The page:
Is it important to remember your baptism? Let us examine history’s most important baptism and see some relevant lessons for our own baptism. We will look at Luke 3:15-22 and the baptism of Jesus.
How is the Messiah Different? John the Baptizer explained three distinctions1 of the Messiah. 1) He would be more powerful. 2) John said that he was not even worthy to perform essentially a slave’s task for the Messiah. John’s attitude was not the feigned humility of polite company, but the genuine self-assessment of a man honest enough to face the truth of our weak human condition. Perhaps that is one of many reasons why Jesus’ description of John was that in his brutal honesty about self was true greatness (John 7:28). Compare that to the boasting of politicians and the pretentiousness of the elite. 3) The Messiah would baptize very differently to John. Christ’s is a baptism with the Holy Spirit (wind) and fire.
Is the Winnowing Over? Did John the Baptist indicate that the winnowing process was already over? The only thing left to do seemed to be clearing the threshing floor, gathering the wheat and burning the chaff. Was John saying that his ministry was the winnowing and that Jesus’ ministry finishes the task? Is there an expectation of imminent judgment by Jesus in John the Baptist’s preaching? As we explore the ministry of Jesus, we discover that judgment, while it may begin with our response to Jesus’ first coming, will not take place until his second coming. The discussion here leaves us with a couple of questions. When and how will the judgment take place? For partial answers to those questions, we must look elsewhere.
What did Jesus’ Baptism Mean? The Bible does not tell us how Jesus was baptized, but Luke points out three important things. 1) Heaven was opened, 2) the Holy Spirit descended and 3) a voice came. These things occurred after Jesus’ baptism while he was praying. The Holy Spirit descended like a dove. In a Bible where the words of Jesus are in red, let us not forget the voice of God the Father who declared Jesus as his Son. Reminiscent of Isaiah 42:1 Luke writes that God is well-pleased with his Son, Jesus. We might say that we are proud of a son. Pride can be misunderstood as a wrong attitude, pridefulness. God uses a much better word, well-pleased, unmistakably a positive emotion.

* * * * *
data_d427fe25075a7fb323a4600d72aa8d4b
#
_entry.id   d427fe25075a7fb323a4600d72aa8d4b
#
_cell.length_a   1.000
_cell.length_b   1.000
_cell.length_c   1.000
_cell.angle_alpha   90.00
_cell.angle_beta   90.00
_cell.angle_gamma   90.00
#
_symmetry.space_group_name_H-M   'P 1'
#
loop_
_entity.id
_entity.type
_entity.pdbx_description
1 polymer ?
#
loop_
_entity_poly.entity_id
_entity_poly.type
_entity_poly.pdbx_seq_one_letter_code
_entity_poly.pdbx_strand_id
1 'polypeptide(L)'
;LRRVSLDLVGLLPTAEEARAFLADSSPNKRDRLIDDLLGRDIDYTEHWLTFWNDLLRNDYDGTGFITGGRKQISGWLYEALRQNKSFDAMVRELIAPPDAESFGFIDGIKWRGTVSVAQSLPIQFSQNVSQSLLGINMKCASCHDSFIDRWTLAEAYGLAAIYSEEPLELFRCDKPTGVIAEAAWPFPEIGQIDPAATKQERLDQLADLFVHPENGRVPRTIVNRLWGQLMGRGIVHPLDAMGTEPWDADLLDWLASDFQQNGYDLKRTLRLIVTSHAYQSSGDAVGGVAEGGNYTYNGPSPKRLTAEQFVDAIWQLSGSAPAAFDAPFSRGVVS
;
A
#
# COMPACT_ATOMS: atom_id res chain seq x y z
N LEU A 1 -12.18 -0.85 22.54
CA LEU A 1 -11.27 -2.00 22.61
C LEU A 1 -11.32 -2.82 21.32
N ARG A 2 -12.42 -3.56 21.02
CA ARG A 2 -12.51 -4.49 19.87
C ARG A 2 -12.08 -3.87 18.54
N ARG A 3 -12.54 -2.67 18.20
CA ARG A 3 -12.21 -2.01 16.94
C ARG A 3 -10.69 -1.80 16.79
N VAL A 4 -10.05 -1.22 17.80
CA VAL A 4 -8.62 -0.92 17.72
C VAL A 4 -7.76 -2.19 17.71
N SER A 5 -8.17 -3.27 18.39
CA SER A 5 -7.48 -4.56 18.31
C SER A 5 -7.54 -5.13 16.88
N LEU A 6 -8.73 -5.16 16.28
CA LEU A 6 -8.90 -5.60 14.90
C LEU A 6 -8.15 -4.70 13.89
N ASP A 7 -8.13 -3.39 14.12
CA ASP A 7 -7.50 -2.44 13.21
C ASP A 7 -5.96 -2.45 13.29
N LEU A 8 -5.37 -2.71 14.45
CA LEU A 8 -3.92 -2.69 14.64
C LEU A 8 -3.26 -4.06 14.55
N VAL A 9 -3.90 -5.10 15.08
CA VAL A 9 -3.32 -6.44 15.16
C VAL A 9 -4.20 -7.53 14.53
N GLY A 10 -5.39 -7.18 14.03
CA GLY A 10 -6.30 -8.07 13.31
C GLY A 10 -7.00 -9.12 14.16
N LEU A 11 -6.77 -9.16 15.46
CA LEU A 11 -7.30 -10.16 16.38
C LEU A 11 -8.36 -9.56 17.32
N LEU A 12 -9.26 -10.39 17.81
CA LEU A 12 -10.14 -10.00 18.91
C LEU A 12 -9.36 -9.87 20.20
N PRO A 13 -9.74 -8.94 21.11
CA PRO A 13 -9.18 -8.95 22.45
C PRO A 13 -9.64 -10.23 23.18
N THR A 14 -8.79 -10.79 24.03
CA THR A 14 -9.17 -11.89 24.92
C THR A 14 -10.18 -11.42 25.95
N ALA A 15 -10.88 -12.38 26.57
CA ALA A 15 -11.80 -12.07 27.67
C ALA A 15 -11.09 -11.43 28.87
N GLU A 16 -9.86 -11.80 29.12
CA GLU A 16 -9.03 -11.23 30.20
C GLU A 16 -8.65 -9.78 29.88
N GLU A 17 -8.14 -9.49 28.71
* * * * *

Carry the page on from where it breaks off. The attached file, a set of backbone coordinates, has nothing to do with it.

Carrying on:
What Did Origen Believe about Baptism? Origen was born around 184. At 17 his father was murdered for his faith. His mother hid his clothes, preventing Origen from going to die with his father. The government confiscated the family’s assets, forcing Origin to support younger siblings. He became the Church’s first theologian. Origen taught literal and allegorical interpretations of the Bible. In 250 Emperor Decius imprisoned and tortured him. Origen subsequently died at age 69. In his life he produced perhaps 6,000 separate writings. His famous comment on baptism was, “The Church received from the apostles the tradition of giving baptism even to infants. The apostles… knew there are in everyone innate strains of sin, which must be washed away through water and the Spirit”
What did Maximus Teach about Christ’s Baptism? Ancient bishop Maximus wrote of Jesus’ baptism, “At Christmas he was born a man; today he is reborn sacramentally… When he was born a man, his mother Mary held him close to her heart; when he is born in mystery, God the Father embraces him with his voice when he says: This is my beloved Son in whom I am well pleased: listen to him… The mother holds the child for the Magi to adore; the Father reveals that his Son is to be worshiped by all the nations… Christ is baptized, not to be made holy by the water, but to make the water holy, and …when the Savior is washed all water for our baptism is made clean…”
Let us remember our baptism, the importance of being in prayer and our anointing by the Holy Spirit.
References: Green, Joel B. NICNT. The Gospel of Luke. Grand Rapids, Mich. W.B. Eerdmans. 1997.; Exegetical Notes by Brian Stoffregen at crossmarks.com/brian/; Origen. Commentaries on Romans 5:9 [A.D. 248]; Maximus. Sermo 100, de sancta Epiphania 1, 3: CCL 23, 398-400.